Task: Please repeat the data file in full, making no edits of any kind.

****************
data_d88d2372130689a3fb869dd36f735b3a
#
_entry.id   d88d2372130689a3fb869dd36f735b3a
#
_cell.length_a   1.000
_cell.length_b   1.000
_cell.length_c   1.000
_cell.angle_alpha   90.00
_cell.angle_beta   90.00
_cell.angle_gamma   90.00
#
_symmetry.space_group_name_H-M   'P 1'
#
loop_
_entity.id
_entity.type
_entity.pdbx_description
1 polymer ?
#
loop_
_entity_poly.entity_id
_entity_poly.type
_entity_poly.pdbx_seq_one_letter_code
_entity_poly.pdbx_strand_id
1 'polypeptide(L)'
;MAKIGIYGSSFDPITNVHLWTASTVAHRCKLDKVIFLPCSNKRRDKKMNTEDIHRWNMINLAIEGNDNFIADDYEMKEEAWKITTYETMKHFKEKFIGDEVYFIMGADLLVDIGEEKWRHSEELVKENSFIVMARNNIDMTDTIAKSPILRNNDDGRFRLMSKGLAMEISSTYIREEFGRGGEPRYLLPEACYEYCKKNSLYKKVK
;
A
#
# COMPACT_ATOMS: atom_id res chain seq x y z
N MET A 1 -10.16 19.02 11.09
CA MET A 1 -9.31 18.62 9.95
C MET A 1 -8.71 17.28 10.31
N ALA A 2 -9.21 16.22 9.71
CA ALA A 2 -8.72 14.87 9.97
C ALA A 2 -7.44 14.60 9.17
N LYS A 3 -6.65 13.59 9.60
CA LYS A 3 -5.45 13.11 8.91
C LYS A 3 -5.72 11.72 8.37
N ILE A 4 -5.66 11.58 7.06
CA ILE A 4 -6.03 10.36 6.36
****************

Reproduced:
data_d88d2372130689a3fb869dd36f735b3a
#
_entry.id   d88d2372130689a3fb869dd36f735b3a
#
_cell.length_a   1.000
_cell.length_b   1.000
_cell.length_c   1.000
_cell.angle_alpha   90.00
_cell.angle_beta   90.00
_cell.angle_gamma   90.00
#
_symmetry.space_group_name_H-M   'P 1'
#
loop_
_entity.id
_entity.type
_entity.pdbx_description
1 polymer ?
#
loop_
_entity_poly.entity_id
_entity_poly.type
_entity_poly.pdbx_seq_one_letter_code
_entity_poly.pdbx_strand_id
1 'polypeptide(L)'
;MAKIGIYGSSFDPITNVHLWTASTVAHRCKLDKVIFLPCSNKRRDKKMNTEDIHRWNMINLAIEGNDNFIADDYEMKEEAWKITTYETMKHFKEKFIGDEVYFIMGADLLVDIGEEKWRHSEELVKENSFIVMARNNIDMTDTIAKSPILRNNDDGRFRLMSKGLAMEISSTYIREEFGRGGEPRYLLPEACYEYCKKNSLYKKVK
;
A
#
# COMPACT_ATOMS: atom_id res chain seq x y z
N MET A 1 -10.16 19.02 11.09
CA MET A 1 -9.31 18.62 9.95
C MET A 1 -8.71 17.28 10.31
N ALA A 2 -9.21 16.22 9.71
CA ALA A 2 -8.72 14.87 9.97
C ALA A 2 -7.44 14.60 9.17
N LYS A 3 -6.65 13.59 9.60
CA LYS A 3 -5.45 13.11 8.91
C LYS A 3 -5.72 11.72 8.37
N ILE A 4 -5.66 11.58 7.06
CA ILE A 4 -6.03 10.36 6.36